Xinjiang Unrest Tests China’s Ties with Central Asia

Xinjiang Unrest Tests China’s Ties with Central Asia

The ethnic rioting that has rocked China's northwestern province of Xinjiang over the past few days has badly poisoned the already tense relations between the region's Uighurs -- Muslims who make up a plurality of Xinjiang's residents -- and the Han Chinese. It could also complicate China's increasingly important ties with its neighbors in ex-Soviet Central Asia.

The Chinese presence in Central Asia has grown in recent years, especially in neighboring Kyrgyzstan and Kazakhstan. Trade between China and Kyrgyzstan -- much of it exports of cheap Chinese manufactured goods -- tripled between 2004 and 2006 (the last year for which data were available). What's more, between 10,000 and 100,000 Chinese merchants and workers now live in Kyrgyzstan.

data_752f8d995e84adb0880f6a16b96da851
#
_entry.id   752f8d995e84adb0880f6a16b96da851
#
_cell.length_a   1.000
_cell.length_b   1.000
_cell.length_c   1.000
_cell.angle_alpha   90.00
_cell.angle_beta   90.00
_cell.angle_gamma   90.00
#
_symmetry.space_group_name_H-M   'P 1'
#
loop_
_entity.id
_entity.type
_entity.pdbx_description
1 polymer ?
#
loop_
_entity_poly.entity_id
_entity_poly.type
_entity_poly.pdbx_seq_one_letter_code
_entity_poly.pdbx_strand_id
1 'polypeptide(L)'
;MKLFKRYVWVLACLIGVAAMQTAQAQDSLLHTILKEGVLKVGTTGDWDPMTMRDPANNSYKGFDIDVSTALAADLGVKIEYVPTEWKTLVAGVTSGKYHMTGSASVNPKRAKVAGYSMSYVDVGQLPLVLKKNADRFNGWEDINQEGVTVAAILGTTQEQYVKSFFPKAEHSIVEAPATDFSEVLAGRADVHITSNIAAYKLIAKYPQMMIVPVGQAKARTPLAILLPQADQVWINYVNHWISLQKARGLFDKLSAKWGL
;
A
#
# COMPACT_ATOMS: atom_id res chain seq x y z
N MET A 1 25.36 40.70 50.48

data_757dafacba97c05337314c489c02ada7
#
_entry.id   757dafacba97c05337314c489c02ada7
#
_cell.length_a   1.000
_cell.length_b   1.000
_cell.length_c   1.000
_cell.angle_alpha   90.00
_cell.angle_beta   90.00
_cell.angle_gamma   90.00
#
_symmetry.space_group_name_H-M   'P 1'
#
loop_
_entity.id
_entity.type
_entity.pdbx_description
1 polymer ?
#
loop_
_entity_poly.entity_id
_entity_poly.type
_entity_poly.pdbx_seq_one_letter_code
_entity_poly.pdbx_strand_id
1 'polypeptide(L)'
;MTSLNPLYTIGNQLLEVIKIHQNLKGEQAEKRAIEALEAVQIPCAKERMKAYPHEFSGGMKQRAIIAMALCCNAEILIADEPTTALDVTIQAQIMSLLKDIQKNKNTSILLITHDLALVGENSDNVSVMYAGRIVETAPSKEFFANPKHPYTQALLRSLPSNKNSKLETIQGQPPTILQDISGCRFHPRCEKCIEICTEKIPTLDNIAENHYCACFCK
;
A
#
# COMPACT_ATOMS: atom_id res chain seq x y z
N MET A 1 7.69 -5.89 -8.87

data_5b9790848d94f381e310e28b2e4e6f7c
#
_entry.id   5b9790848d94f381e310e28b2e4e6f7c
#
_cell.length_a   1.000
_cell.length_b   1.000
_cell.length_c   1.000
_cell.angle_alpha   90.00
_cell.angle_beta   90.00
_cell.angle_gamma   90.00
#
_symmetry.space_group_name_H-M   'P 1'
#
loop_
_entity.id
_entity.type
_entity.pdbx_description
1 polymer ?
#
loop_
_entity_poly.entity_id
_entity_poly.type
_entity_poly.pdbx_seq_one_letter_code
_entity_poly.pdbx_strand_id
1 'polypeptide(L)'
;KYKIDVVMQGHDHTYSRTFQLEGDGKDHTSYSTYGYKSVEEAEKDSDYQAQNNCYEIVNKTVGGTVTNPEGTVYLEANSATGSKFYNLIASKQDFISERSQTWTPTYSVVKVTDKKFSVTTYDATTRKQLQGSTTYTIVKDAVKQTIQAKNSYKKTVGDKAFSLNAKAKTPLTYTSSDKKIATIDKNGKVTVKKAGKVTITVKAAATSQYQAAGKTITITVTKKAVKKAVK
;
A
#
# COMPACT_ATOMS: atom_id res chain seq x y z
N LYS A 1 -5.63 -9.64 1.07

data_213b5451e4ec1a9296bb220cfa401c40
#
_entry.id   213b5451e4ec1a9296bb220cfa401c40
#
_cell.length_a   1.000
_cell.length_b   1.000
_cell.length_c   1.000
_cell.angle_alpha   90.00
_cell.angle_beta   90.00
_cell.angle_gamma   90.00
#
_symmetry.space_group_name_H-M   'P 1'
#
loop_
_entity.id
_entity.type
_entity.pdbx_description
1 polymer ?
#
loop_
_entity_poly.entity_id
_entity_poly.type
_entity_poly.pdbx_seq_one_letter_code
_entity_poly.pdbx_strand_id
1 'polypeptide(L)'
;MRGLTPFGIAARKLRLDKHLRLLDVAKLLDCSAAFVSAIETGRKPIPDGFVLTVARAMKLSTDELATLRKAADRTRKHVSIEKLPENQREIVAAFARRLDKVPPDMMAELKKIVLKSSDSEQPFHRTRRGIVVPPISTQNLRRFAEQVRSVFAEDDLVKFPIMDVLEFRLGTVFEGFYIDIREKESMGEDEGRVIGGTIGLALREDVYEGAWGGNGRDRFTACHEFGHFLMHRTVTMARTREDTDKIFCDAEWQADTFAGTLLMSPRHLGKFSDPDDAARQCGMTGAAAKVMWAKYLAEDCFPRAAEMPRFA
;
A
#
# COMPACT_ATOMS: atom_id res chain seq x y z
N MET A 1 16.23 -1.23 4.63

But the Chinese influx has become increasingly unwelcome, and resentment is growing among many Kyrgyz. "The migrant flow from China should be reduced," one parliamentarian said recently. "There is a threat that in 15 years, the country will overflow with Chinese."

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